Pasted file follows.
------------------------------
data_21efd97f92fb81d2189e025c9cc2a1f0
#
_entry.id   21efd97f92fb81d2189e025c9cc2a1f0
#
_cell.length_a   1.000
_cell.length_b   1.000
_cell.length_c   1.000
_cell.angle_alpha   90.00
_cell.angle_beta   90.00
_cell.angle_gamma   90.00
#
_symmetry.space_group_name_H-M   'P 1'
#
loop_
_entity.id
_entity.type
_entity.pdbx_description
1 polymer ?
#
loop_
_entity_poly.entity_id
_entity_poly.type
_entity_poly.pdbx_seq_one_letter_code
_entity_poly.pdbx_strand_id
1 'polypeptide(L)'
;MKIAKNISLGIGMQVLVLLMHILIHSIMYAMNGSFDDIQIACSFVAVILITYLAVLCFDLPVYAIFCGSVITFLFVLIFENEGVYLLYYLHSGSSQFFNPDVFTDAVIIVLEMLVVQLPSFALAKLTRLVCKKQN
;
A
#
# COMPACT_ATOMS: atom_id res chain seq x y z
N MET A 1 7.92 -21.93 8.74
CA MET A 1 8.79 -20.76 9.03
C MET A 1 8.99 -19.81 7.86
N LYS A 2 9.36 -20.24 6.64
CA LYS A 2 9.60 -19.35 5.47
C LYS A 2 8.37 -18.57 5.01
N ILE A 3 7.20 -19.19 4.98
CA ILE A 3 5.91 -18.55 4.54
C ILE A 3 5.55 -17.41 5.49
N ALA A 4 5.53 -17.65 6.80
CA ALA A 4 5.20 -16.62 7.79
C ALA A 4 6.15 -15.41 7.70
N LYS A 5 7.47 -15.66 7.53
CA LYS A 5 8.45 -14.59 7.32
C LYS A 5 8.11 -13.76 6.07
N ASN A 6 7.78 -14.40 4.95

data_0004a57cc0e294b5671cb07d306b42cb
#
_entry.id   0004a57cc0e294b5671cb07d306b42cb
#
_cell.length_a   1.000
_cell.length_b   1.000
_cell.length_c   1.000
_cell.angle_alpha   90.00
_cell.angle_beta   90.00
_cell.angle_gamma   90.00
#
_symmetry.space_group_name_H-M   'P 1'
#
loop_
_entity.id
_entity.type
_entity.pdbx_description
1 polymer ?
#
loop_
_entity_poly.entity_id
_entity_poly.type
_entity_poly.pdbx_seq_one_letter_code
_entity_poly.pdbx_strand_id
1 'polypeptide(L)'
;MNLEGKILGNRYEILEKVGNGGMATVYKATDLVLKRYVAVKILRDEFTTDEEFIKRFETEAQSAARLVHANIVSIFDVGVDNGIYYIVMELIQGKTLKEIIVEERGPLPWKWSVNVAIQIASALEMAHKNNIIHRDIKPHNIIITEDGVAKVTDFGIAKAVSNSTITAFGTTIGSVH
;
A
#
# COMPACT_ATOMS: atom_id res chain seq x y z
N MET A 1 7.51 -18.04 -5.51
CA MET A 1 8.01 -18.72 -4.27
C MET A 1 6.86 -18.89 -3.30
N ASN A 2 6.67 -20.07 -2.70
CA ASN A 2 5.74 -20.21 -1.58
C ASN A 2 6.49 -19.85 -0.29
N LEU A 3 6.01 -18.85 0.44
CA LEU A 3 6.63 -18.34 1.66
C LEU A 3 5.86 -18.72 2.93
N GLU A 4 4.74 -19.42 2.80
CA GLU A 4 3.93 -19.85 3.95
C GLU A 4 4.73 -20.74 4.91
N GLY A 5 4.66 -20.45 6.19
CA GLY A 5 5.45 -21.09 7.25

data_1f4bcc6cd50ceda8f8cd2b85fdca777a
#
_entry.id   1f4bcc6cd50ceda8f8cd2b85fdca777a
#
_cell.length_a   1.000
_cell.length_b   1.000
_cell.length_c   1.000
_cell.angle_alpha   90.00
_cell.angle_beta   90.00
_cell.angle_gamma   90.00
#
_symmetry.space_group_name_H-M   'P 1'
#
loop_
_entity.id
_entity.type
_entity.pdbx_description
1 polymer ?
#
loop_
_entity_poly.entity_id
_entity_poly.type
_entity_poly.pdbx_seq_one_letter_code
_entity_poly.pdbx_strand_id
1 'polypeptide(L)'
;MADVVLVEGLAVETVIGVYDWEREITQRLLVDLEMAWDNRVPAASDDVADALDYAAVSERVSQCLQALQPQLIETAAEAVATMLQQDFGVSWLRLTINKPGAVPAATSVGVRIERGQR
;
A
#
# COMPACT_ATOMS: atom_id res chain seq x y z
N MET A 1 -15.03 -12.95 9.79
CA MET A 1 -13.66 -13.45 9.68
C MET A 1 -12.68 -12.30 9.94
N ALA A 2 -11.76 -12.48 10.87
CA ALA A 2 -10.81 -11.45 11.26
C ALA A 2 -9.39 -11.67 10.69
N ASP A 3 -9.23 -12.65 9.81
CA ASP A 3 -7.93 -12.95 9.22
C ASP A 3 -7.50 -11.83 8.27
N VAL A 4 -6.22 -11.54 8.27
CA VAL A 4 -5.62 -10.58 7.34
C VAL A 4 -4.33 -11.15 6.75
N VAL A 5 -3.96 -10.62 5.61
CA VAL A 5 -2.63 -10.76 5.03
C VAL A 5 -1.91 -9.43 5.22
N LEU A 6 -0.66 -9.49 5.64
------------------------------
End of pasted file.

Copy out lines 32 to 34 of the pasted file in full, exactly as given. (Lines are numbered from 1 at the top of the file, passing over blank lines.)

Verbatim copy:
CA MET A 1 8.79 -20.76 9.03
C MET A 1 8.99 -19.81 7.86
N LYS A 2 9.36 -20.24 6.64